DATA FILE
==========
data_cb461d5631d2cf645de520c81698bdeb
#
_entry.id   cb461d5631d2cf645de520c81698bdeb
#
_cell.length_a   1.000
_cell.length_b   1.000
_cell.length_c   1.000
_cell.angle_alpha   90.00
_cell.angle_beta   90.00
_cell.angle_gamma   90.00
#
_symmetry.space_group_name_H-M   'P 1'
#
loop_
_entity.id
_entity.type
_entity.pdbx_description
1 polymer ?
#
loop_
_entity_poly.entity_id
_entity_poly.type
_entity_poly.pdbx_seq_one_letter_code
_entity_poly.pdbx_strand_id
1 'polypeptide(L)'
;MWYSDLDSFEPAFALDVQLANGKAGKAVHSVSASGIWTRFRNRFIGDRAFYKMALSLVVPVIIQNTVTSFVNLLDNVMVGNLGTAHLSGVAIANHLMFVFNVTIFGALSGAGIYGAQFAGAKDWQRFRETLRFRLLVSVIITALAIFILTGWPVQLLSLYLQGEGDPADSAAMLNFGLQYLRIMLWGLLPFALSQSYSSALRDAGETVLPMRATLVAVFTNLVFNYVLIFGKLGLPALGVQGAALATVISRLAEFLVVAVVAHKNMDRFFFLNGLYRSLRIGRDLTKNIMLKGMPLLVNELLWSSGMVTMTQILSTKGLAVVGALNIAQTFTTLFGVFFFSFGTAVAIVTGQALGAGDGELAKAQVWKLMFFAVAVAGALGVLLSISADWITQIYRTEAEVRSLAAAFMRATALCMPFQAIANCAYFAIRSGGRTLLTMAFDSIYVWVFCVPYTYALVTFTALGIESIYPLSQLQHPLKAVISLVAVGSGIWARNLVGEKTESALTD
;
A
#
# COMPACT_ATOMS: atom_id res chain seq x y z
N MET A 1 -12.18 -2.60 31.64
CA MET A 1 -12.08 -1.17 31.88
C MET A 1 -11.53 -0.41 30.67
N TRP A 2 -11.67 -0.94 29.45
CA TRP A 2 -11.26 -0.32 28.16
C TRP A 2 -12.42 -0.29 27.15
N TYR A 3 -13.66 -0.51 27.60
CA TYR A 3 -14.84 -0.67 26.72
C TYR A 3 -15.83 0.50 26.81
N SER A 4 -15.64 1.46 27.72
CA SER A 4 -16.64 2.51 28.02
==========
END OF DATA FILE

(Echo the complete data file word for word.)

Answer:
data_cb461d5631d2cf645de520c81698bdeb
#
_entry.id   cb461d5631d2cf645de520c81698bdeb
#
_cell.length_a   1.000
_cell.length_b   1.000
_cell.length_c   1.000
_cell.angle_alpha   90.00
_cell.angle_beta   90.00
_cell.angle_gamma   90.00
#
_symmetry.space_group_name_H-M   'P 1'
#
loop_
_entity.id
_entity.type
_entity.pdbx_description
1 polymer ?
#
loop_
_entity_poly.entity_id
_entity_poly.type
_entity_poly.pdbx_seq_one_letter_code
_entity_poly.pdbx_strand_id
1 'polypeptide(L)'
;MWYSDLDSFEPAFALDVQLANGKAGKAVHSVSASGIWTRFRNRFIGDRAFYKMALSLVVPVIIQNTVTSFVNLLDNVMVGNLGTAHLSGVAIANHLMFVFNVTIFGALSGAGIYGAQFAGAKDWQRFRETLRFRLLVSVIITALAIFILTGWPVQLLSLYLQGEGDPADSAAMLNFGLQYLRIMLWGLLPFALSQSYSSALRDAGETVLPMRATLVAVFTNLVFNYVLIFGKLGLPALGVQGAALATVISRLAEFLVVAVVAHKNMDRFFFLNGLYRSLRIGRDLTKNIMLKGMPLLVNELLWSSGMVTMTQILSTKGLAVVGALNIAQTFTTLFGVFFFSFGTAVAIVTGQALGAGDGELAKAQVWKLMFFAVAVAGALGVLLSISADWITQIYRTEAEVRSLAAAFMRATALCMPFQAIANCAYFAIRSGGRTLLTMAFDSIYVWVFCVPYTYALVTFTALGIESIYPLSQLQHPLKAVISLVAVGSGIWARNLVGEKTESALTD
;
A
#
# COMPACT_ATOMS: atom_id res chain seq x y z
N MET A 1 -12.18 -2.60 31.64
CA MET A 1 -12.08 -1.17 31.88
C MET A 1 -11.53 -0.41 30.67
N TRP A 2 -11.67 -0.94 29.45
CA TRP A 2 -11.26 -0.32 28.16
C TRP A 2 -12.42 -0.29 27.15
N TYR A 3 -13.66 -0.51 27.60
CA TYR A 3 -14.84 -0.67 26.72
C TYR A 3 -15.83 0.50 26.81
N SER A 4 -15.64 1.46 27.72
CA SER A 4 -16.64 2.51 28.02